Naval History and Heritage Command

Naval History and Heritage Command

Rear Admiral Montgomery Sicard, Commander, North Atlantic Station to Secretary of the Navy John D. Long

U.S. Flagship, New York, 1st Rate,

Key West, Florida,

March 11th, 1898.

Sir:-

     1.   I find on examining the list of Spanish vessels of war on the coast of Cuba or soon to be there, that there are

4    Torpedo Boat Destroyers, 400 tons and 30 knots speed.

2.   Torpedo Boat Destroyers, 370 tons and 25 knots speed.

4.   1st class Torpedo Boats of from 97 to 108 tons and 24 to 26 knots speed

6    Torpedo vessels from 456 to 747 tons and 20 knots speed.

     2.   On our side we have no destroyers and only six (6) torpedo boats from 125 to 105 tons and 21 to 30 knots speed.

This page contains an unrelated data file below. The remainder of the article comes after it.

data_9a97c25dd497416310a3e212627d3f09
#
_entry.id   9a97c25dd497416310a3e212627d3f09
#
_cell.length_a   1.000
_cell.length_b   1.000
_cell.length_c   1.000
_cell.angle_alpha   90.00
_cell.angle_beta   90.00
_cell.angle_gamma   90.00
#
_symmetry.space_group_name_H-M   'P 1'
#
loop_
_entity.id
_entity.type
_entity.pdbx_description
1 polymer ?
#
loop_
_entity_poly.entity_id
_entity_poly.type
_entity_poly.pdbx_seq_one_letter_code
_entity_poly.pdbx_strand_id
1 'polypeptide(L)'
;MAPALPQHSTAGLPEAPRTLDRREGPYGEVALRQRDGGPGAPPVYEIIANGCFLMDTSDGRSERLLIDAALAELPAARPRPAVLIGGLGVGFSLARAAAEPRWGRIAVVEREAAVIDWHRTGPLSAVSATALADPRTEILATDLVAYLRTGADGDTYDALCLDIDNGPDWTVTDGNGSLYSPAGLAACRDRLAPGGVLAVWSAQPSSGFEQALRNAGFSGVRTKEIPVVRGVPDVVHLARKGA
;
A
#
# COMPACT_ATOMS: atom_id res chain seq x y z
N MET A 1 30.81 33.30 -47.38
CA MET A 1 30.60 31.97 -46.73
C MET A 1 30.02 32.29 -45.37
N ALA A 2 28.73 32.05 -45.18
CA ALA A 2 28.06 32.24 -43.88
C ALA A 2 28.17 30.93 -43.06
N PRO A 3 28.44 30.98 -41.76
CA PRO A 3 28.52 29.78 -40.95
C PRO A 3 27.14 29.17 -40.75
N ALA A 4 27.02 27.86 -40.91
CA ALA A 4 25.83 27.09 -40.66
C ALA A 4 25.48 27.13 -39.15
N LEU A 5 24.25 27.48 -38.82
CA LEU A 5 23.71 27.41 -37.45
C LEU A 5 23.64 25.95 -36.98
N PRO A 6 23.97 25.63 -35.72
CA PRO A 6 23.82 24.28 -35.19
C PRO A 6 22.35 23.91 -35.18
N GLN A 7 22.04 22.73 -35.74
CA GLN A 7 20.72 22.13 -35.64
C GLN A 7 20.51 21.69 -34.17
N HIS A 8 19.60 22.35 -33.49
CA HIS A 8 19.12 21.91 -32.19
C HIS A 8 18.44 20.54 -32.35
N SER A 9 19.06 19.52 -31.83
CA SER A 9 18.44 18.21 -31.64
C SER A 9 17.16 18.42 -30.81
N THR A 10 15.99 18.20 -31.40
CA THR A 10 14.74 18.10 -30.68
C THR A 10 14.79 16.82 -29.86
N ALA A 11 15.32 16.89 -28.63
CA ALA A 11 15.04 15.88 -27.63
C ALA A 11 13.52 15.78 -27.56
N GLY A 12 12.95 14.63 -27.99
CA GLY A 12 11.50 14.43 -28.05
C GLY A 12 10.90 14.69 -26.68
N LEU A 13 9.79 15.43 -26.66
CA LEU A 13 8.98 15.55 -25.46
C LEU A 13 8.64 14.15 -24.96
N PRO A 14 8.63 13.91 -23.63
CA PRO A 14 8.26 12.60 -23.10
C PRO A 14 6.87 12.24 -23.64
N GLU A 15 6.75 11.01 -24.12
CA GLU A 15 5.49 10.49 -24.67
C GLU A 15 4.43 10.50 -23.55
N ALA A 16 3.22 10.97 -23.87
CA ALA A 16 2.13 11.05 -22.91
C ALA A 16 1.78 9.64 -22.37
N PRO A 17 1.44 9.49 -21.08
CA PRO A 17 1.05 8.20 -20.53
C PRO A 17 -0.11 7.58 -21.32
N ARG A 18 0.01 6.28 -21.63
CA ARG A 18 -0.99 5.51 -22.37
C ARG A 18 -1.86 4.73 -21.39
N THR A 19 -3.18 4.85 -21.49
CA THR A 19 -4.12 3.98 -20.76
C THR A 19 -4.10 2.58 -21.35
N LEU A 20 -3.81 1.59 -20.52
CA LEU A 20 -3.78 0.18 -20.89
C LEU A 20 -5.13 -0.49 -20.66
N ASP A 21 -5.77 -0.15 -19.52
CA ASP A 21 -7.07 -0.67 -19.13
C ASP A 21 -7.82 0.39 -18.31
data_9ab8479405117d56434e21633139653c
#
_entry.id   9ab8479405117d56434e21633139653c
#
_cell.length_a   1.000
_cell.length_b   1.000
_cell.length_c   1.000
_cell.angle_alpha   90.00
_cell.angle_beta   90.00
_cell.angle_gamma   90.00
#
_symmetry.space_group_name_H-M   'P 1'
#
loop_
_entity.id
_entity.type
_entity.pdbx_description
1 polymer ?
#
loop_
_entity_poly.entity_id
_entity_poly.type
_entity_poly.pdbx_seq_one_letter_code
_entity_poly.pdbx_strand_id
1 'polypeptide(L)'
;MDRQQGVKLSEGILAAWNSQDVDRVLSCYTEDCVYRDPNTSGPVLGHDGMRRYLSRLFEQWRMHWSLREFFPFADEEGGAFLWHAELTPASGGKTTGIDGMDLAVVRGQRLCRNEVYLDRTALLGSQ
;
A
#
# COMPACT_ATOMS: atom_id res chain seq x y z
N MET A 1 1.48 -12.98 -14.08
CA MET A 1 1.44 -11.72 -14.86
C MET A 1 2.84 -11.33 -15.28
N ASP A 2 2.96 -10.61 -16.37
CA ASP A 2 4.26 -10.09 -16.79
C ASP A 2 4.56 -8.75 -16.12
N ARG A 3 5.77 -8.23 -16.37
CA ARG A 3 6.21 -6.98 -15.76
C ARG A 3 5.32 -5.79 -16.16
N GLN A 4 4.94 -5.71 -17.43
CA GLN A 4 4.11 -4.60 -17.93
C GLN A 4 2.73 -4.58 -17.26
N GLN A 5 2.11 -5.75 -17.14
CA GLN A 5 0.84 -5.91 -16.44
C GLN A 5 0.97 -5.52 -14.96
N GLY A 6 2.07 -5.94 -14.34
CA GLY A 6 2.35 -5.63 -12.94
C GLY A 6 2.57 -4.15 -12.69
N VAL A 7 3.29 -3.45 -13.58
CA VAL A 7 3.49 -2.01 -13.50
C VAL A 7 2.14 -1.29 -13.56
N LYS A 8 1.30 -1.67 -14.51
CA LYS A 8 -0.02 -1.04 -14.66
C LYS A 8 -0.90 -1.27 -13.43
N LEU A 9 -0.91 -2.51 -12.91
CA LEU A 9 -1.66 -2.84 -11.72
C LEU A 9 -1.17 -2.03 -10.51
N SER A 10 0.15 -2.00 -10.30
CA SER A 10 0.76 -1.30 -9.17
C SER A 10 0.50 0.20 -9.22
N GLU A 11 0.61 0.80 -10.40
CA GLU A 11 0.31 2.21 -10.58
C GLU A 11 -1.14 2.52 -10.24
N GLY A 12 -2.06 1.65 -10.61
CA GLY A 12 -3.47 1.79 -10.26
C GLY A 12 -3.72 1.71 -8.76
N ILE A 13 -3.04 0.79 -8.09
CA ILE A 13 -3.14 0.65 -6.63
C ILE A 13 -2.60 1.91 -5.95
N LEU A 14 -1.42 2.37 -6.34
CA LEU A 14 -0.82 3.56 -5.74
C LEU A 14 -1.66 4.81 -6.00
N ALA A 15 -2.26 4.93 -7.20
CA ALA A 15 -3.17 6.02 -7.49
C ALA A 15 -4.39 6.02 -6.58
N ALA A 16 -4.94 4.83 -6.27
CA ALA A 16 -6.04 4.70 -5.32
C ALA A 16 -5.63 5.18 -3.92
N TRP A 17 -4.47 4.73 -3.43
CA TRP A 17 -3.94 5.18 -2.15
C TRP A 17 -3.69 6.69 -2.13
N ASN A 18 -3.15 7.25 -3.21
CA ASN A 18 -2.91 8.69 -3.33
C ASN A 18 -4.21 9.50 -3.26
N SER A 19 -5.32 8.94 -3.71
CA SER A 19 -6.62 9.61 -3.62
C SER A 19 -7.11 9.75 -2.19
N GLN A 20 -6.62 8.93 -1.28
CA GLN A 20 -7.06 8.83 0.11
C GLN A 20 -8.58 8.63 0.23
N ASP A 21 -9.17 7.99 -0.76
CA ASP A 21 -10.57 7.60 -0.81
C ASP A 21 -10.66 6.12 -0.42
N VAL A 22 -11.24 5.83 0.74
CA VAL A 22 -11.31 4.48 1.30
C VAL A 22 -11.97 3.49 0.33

3.   I would suggest that in case of hostilities we ought to have some destroyers and more boats and therefore recommend that some of each of these classes be purchased - say at first eight destroyers and four additional boats. When the blockade of the coast of Cuba is ultimately established it is probable that more of each kind would be needed.1

Very Respectfully,     

Montgomery Sicard 

Rear Admiral, Comdr.-in-Chief,   

U.S. Naval Force on North Atlantic Station.

Source Note: CyS, DNA, RG 313, Entry 32, vol. 9, p. 223. Addressed below close: “The Secretary of the Navy.”

Footnote 1: The U.S. Navy purchased Somers, a German torpedo boat in late March (it never joined the Atlantic Fleet) and also added five additional torpedo-boats to the roster of active ships before the war officially began. In July the Navy solicited bids for contracts for sixteen torpedo boat destroyers. See: Crowninshield to Commo, Francis M. Bunce, 28 March 1898; and Annual Report of the Navy Department, 1898, 3, 81-82. 

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